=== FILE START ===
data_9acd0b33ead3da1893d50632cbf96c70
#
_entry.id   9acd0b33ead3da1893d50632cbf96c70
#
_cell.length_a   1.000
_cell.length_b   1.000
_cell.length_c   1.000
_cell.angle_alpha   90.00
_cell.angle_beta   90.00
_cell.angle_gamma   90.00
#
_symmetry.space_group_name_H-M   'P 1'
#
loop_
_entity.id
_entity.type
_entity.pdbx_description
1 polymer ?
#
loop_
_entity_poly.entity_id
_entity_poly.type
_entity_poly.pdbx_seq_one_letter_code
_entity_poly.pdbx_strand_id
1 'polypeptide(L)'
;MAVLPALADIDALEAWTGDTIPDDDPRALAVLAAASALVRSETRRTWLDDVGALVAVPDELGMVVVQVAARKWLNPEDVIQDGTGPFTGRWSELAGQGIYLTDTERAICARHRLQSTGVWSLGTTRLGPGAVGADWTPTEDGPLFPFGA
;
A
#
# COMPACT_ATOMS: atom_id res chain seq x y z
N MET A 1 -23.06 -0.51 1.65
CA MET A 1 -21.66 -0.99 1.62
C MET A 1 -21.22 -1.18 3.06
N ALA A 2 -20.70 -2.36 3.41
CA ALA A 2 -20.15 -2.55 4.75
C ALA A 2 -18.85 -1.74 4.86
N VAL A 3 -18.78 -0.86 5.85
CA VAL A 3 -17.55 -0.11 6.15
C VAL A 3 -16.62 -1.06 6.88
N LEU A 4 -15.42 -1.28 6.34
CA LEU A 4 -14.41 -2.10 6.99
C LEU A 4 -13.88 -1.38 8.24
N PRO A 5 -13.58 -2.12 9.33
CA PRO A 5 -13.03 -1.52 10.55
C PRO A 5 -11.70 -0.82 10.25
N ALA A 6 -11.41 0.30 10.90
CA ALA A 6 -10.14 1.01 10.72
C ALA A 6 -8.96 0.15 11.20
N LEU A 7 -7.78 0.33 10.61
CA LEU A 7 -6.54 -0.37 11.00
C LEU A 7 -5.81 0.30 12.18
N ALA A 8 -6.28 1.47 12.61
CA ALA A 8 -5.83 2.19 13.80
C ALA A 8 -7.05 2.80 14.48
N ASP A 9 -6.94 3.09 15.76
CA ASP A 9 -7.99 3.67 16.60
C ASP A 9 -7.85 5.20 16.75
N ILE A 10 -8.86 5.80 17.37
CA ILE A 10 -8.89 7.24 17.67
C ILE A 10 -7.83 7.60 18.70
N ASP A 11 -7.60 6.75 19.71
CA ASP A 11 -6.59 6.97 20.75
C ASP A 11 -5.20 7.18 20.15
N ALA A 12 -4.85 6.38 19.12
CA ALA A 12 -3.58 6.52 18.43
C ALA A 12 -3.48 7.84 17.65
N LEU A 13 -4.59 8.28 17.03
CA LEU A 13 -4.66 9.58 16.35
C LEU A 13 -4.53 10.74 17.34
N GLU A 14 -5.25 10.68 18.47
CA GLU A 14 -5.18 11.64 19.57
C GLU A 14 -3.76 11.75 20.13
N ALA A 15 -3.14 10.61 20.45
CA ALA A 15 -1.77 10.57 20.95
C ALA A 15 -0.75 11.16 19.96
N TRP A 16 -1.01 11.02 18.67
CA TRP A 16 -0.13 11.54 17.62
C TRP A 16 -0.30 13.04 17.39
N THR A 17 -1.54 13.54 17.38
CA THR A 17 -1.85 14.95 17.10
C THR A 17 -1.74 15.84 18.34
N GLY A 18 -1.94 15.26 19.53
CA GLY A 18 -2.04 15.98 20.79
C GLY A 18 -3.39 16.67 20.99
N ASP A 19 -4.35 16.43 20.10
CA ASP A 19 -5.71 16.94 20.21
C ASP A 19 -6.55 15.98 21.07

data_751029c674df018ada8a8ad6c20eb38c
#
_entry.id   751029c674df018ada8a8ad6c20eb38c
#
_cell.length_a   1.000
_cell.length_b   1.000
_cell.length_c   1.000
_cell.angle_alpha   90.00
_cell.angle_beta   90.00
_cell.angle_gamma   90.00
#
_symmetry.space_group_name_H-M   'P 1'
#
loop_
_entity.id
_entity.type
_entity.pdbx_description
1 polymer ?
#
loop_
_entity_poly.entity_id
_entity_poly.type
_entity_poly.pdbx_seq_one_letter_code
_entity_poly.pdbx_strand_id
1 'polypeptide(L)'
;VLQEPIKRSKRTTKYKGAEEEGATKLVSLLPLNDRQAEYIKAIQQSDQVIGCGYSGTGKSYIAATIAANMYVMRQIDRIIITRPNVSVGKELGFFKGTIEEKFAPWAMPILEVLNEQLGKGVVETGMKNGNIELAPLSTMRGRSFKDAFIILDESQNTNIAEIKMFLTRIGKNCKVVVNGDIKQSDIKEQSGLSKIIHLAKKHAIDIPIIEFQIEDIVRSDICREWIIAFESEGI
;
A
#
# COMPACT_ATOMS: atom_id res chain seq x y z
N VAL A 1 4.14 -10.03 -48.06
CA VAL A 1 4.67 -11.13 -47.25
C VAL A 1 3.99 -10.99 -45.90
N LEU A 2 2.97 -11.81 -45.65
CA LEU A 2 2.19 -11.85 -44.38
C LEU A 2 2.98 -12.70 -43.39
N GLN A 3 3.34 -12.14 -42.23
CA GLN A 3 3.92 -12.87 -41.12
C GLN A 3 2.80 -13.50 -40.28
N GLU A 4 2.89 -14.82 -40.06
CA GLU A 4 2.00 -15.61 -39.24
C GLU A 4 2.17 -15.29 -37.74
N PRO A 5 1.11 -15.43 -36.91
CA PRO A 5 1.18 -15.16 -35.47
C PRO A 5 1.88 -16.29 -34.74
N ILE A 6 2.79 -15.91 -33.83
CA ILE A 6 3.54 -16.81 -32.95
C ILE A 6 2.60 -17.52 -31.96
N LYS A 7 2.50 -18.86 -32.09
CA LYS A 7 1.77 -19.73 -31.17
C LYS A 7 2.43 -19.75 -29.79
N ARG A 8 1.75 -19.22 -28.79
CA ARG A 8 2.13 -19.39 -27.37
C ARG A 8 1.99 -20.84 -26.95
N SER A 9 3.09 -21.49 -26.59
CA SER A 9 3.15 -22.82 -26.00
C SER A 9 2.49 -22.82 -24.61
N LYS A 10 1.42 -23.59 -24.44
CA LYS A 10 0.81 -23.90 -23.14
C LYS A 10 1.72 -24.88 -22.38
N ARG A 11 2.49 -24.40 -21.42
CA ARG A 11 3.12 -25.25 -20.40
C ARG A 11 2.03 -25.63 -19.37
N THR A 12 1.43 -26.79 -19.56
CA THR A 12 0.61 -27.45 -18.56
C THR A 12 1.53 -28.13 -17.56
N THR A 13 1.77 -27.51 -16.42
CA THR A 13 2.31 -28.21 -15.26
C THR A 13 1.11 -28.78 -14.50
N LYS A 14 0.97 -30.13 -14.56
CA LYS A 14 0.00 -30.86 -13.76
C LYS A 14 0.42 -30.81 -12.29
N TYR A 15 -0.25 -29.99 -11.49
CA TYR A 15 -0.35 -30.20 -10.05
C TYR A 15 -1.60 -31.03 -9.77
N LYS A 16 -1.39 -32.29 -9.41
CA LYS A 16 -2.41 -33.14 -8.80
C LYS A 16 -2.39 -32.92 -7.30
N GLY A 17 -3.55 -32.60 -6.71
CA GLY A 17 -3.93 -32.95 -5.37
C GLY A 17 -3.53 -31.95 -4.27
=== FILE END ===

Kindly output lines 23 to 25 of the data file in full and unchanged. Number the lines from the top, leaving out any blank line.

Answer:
_entity_poly.pdbx_seq_one_letter_code
_entity_poly.pdbx_strand_id
1 'polypeptide(L)'